With the team getting some well-deserved time off after finishing on a 3-0 run to a 7-5 overall record, John Garcia, Jr., Mike McAllister, and Dan Tortora take a look at the offense. Each member of the CuseNation.com staff has taken the time they need to sift through the offense as each provides their Syracuse Orange football Offensive Player of the Year.
John Garcia, Jr.: Ryan Nassib
This one was easy. Alec Lemon was a star late in the season just as Marcus Sales was in the first half and Jerome Smith proved he could carry the rushing load behind some notable offensive lineman, but the table-setter in Nassib was the constant all season. By the numbers, he scorched most of Syracuse's storied passing records and he limited turnovers for the most part despite playing in an offense designed to churn out more plays than most. That transition to the up-tempo scheme put more pressure on Nassib to be efficient and productive on every play, and he was up to the challenge. There's not one player more directly associated with the Orange's 2012 season than Nassib, and it speaks to his ability to assimilate to a speedy scheme seemingly flawlessly. His decision-making was flawless more times than not and his delivery and accuracy were just as steady this fall.
Lemon and Smith were described above. As far as Hickey and Chibane, Hickey's versatility stabilized the line during their mid-season awakening and Chibane, put simply, was consistent all season long.
Mike McAllister: Ryan Nassib
It has to be Ryan Nassib. The evolution of his game has brought this offense to another level. He has set nearly every record in the Syracuse passing books, and has been a steady leader all season. His game winning drives against South Florida and Missouri cemented this choice for me.
Honorable mention: Justin Pugh
Since Pugh's return against Pittsburgh, the Orange have gone 6-2, averaged 35.8 points over the last six games. He's been dominant at the left tackle spot.
Dan Tortora: Ryan Nassib
Ryan Nassib is the best quarterback to wear orange and blue since Donovan McNabb. His play has brought hope to a team heightened by the past but burdened by their recent struggles. Nassib has helped to change the atmosphere around Syracuse' program. He can throw in the pocket, on the move, down the field, to the outside, over the middle. Name a throw and chances are, Nassib can make it. So many players have earned recognition this season on the Orange offense, but nothing goes without your general. His decision-making, the majority of the time, shows his knowledge of the game and ability to ad-lib. He has gotten consistently better from season to season and is playing his best football in his final moments in orange and blue. How many quarterbacks can tell you where they are going and continue to beat you despite you knowing his target? Nassib can, and he did against Missouri. Add in his ability to run, which goes unnoticed, and you have a piece of Syracuse history we should not be too naive to overlook. But, if you do, look toward the top of every statistical category.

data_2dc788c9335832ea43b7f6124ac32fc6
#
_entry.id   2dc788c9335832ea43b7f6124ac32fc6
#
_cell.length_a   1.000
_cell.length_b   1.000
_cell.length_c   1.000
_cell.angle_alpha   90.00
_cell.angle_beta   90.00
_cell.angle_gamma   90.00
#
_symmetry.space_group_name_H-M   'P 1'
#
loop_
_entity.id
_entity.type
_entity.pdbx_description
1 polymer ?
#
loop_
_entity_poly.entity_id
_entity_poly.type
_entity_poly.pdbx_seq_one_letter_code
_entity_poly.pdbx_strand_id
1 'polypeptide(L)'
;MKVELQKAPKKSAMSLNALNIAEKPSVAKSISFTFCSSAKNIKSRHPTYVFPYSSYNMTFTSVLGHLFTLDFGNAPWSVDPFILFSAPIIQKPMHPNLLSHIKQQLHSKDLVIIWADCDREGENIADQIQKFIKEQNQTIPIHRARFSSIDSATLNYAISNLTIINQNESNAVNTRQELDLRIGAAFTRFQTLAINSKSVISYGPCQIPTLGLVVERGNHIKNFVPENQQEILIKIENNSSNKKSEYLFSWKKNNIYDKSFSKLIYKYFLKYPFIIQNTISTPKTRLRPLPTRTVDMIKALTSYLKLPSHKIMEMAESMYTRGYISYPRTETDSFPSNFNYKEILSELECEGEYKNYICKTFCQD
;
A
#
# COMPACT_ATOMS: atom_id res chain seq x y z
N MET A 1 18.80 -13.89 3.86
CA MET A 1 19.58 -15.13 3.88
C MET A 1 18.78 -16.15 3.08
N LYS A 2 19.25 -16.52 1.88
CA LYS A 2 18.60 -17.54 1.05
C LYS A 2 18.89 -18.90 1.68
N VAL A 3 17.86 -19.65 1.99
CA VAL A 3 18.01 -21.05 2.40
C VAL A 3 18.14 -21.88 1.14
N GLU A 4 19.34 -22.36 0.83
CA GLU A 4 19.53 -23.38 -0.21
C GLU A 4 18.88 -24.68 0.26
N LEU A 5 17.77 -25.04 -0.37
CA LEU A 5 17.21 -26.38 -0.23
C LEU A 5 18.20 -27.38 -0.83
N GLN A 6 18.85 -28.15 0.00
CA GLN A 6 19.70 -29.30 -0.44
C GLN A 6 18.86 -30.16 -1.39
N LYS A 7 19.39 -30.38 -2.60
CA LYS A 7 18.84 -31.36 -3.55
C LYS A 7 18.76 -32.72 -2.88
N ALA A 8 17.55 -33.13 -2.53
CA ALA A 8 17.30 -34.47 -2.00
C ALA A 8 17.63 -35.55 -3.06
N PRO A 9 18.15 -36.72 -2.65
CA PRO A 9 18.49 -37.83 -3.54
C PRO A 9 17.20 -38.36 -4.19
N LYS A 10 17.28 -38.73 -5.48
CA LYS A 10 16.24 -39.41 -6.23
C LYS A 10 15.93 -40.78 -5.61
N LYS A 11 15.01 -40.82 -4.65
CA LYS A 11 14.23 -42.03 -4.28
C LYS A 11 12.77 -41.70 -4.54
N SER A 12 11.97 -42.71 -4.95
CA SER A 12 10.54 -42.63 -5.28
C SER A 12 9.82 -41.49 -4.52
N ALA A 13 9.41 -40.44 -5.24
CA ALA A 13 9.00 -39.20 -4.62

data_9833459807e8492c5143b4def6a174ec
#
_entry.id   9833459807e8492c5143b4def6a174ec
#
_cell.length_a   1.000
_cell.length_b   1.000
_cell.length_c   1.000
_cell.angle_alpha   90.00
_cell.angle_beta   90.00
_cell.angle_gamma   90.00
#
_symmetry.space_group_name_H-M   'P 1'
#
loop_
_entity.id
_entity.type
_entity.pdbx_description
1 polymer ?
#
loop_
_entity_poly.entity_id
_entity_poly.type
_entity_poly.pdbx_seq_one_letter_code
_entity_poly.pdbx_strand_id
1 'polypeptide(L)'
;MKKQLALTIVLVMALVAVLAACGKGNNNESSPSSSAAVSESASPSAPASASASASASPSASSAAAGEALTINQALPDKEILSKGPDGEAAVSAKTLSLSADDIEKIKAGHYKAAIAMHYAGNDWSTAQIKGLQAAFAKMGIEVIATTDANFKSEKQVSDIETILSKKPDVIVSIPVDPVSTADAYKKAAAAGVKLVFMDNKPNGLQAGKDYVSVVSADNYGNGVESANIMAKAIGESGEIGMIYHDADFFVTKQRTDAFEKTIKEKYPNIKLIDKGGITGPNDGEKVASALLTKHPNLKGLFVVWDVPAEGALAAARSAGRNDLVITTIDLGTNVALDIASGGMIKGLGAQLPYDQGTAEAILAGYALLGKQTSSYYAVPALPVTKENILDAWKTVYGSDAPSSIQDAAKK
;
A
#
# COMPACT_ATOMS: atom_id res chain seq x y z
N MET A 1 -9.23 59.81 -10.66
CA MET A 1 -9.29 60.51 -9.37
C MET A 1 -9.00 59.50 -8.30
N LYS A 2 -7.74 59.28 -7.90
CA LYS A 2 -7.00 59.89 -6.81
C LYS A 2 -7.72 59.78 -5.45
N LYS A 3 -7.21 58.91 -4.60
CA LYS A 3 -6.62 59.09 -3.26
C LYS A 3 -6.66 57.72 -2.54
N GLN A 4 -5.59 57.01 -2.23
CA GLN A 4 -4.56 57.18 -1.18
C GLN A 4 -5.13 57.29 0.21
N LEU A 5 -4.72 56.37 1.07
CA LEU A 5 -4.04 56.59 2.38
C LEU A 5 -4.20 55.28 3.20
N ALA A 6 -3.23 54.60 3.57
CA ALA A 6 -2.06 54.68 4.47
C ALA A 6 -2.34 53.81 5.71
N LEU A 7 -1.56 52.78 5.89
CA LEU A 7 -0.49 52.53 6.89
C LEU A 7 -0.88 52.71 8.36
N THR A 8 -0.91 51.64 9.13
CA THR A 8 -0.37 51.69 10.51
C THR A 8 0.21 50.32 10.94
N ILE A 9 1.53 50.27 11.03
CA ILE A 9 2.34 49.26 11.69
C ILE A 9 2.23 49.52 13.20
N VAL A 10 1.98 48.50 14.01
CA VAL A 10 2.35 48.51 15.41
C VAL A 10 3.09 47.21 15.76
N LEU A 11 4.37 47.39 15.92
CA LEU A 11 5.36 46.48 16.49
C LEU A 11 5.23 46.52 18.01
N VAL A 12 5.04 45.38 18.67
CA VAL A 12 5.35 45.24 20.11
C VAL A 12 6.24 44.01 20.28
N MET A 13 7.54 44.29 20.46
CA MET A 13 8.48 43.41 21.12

Honorable mention: Alec Lemon, the entire backfield, and the offensive line
If not for Lemon's play in the road game against Missouri, we would be talking about the 6-6 Orange. Nassib continuously targeted Lemon, and he did not disappoint, converting the 4th-and-10 attempt, followed by the catch that would secure the touchdown that separated Syracuse from Missouri. Oh, and Lemon will be advancing from the Orange with the most receptions in Syracuse football history.
This season, he topped 1,000 receiving yards for the first time in his collegiate career, becoming the first Orange receiver to achieve such a feat since Marvin Harrison did it back in the 1990s, and his coach, Rob Moore, did before that.
It would be hard to pick one back as offensive player of the year, but as a unit, they have risen to give the Orange one of the most talented, dominating rushing attacks they have seen in years. The only better news is that we can all see them again next season if Jerome Smith and Prince-Tyson Gulley decide to stay.
Without an offensive line like Syracuse has had this season, the backfield would not be considered as candidates. Veteran leadership as well as the emergence of Sean Hickey has given Nassib the best protection he has had of his collegiate career as well as opened up holes for the backs to move the offense through.